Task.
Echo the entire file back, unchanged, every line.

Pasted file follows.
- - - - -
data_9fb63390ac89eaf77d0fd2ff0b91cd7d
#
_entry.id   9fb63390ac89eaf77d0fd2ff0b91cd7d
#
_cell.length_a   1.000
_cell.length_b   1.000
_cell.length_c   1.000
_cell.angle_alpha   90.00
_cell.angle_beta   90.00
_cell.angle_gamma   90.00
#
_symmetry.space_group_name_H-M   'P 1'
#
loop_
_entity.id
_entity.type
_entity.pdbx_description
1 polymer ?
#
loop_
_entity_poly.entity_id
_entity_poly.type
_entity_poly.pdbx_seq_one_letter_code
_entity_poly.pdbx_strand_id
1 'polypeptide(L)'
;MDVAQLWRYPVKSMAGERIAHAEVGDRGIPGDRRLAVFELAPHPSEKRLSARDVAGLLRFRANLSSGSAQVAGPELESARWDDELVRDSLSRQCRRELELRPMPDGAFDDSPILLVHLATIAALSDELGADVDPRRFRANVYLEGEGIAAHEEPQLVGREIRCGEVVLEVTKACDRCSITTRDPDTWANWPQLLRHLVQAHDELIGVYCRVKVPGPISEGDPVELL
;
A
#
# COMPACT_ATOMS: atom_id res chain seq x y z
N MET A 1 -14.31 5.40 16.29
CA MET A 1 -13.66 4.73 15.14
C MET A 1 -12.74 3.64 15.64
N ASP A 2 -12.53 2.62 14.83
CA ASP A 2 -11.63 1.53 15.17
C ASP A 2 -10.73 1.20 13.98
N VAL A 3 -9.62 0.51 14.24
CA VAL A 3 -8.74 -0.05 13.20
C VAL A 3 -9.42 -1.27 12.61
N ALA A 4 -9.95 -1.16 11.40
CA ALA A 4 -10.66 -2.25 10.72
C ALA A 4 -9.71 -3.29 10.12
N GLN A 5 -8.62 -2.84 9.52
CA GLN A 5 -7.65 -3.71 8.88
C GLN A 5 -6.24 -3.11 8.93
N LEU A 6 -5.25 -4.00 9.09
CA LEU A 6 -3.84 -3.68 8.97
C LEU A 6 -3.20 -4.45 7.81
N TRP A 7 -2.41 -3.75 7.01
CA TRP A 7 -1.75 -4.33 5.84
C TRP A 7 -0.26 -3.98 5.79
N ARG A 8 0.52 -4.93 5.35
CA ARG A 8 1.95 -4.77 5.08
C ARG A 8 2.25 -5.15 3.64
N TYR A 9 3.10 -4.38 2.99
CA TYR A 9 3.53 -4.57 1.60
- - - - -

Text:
data_9fb63390ac89eaf77d0fd2ff0b91cd7d
#
_entry.id   9fb63390ac89eaf77d0fd2ff0b91cd7d
#
_cell.length_a   1.000
_cell.length_b   1.000
_cell.length_c   1.000
_cell.angle_alpha   90.00
_cell.angle_beta   90.00
_cell.angle_gamma   90.00
#
_symmetry.space_group_name_H-M   'P 1'
#
loop_
_entity.id
_entity.type
_entity.pdbx_description
1 polymer ?
#
loop_
_entity_poly.entity_id
_entity_poly.type
_entity_poly.pdbx_seq_one_letter_code
_entity_poly.pdbx_strand_id
1 'polypeptide(L)'
;MDVAQLWRYPVKSMAGERIAHAEVGDRGIPGDRRLAVFELAPHPSEKRLSARDVAGLLRFRANLSSGSAQVAGPELESARWDDELVRDSLSRQCRRELELRPMPDGAFDDSPILLVHLATIAALSDELGADVDPRRFRANVYLEGEGIAAHEEPQLVGREIRCGEVVLEVTKACDRCSITTRDPDTWANWPQLLRHLVQAHDELIGVYCRVKVPGPISEGDPVELL
;
A
#
# COMPACT_ATOMS: atom_id res chain seq x y z
N MET A 1 -14.31 5.40 16.29
CA MET A 1 -13.66 4.73 15.14
C MET A 1 -12.74 3.64 15.64
N ASP A 2 -12.53 2.62 14.83
CA ASP A 2 -11.63 1.53 15.17
C ASP A 2 -10.73 1.20 13.98
N VAL A 3 -9.62 0.51 14.24
CA VAL A 3 -8.74 -0.05 13.20
C VAL A 3 -9.42 -1.27 12.61
N ALA A 4 -9.95 -1.16 11.40
CA ALA A 4 -10.66 -2.25 10.72
C ALA A 4 -9.71 -3.29 10.12
N GLN A 5 -8.62 -2.84 9.52
CA GLN A 5 -7.65 -3.71 8.88
C GLN A 5 -6.24 -3.11 8.93
N LEU A 6 -5.25 -4.00 9.09
CA LEU A 6 -3.84 -3.68 8.97
C LEU A 6 -3.20 -4.45 7.81
N TRP A 7 -2.41 -3.75 7.01
CA TRP A 7 -1.75 -4.33 5.84
C TRP A 7 -0.26 -3.98 5.79
N ARG A 8 0.52 -4.93 5.35
CA ARG A 8 1.95 -4.77 5.08
C ARG A 8 2.25 -5.15 3.64
N TYR A 9 3.10 -4.38 2.99
CA TYR A 9 3.53 -4.57 1.60